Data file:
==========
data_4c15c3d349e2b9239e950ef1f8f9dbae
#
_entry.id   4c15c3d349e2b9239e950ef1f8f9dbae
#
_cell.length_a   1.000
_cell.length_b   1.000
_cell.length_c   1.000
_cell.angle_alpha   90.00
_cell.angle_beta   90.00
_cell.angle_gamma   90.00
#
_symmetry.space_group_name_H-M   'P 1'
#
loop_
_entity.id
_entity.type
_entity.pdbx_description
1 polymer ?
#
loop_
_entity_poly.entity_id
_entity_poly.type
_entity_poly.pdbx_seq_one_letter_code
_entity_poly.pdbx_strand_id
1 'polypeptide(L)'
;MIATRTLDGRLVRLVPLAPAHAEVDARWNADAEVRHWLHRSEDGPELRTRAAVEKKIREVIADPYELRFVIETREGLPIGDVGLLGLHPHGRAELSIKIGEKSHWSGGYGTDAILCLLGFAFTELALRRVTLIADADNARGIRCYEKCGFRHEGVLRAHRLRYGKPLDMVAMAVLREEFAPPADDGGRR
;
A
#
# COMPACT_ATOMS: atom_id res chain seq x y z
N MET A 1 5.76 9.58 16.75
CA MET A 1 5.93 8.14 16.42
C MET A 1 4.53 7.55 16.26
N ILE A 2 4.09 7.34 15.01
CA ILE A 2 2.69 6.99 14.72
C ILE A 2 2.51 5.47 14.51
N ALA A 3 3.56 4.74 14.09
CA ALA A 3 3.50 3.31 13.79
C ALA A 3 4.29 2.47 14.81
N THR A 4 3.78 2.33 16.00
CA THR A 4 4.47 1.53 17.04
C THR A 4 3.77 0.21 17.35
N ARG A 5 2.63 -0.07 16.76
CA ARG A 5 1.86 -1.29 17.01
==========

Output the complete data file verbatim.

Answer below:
data_4c15c3d349e2b9239e950ef1f8f9dbae
#
_entry.id   4c15c3d349e2b9239e950ef1f8f9dbae
#
_cell.length_a   1.000
_cell.length_b   1.000
_cell.length_c   1.000
_cell.angle_alpha   90.00
_cell.angle_beta   90.00
_cell.angle_gamma   90.00
#
_symmetry.space_group_name_H-M   'P 1'
#
loop_
_entity.id
_entity.type
_entity.pdbx_description
1 polymer ?
#
loop_
_entity_poly.entity_id
_entity_poly.type
_entity_poly.pdbx_seq_one_letter_code
_entity_poly.pdbx_strand_id
1 'polypeptide(L)'
;MIATRTLDGRLVRLVPLAPAHAEVDARWNADAEVRHWLHRSEDGPELRTRAAVEKKIREVIADPYELRFVIETREGLPIGDVGLLGLHPHGRAELSIKIGEKSHWSGGYGTDAILCLLGFAFTELALRRVTLIADADNARGIRCYEKCGFRHEGVLRAHRLRYGKPLDMVAMAVLREEFAPPADDGGRR
;
A
#
# COMPACT_ATOMS: atom_id res chain seq x y z
N MET A 1 5.76 9.58 16.75
CA MET A 1 5.93 8.14 16.42
C MET A 1 4.53 7.55 16.26
N ILE A 2 4.09 7.34 15.01
CA ILE A 2 2.69 6.99 14.72
C ILE A 2 2.51 5.47 14.51
N ALA A 3 3.56 4.74 14.09
CA ALA A 3 3.50 3.31 13.79
C ALA A 3 4.29 2.47 14.81
N THR A 4 3.78 2.33 16.00
CA THR A 4 4.47 1.53 17.04
C THR A 4 3.77 0.21 17.35
N ARG A 5 2.63 -0.07 16.76
CA ARG A 5 1.86 -1.29 17.01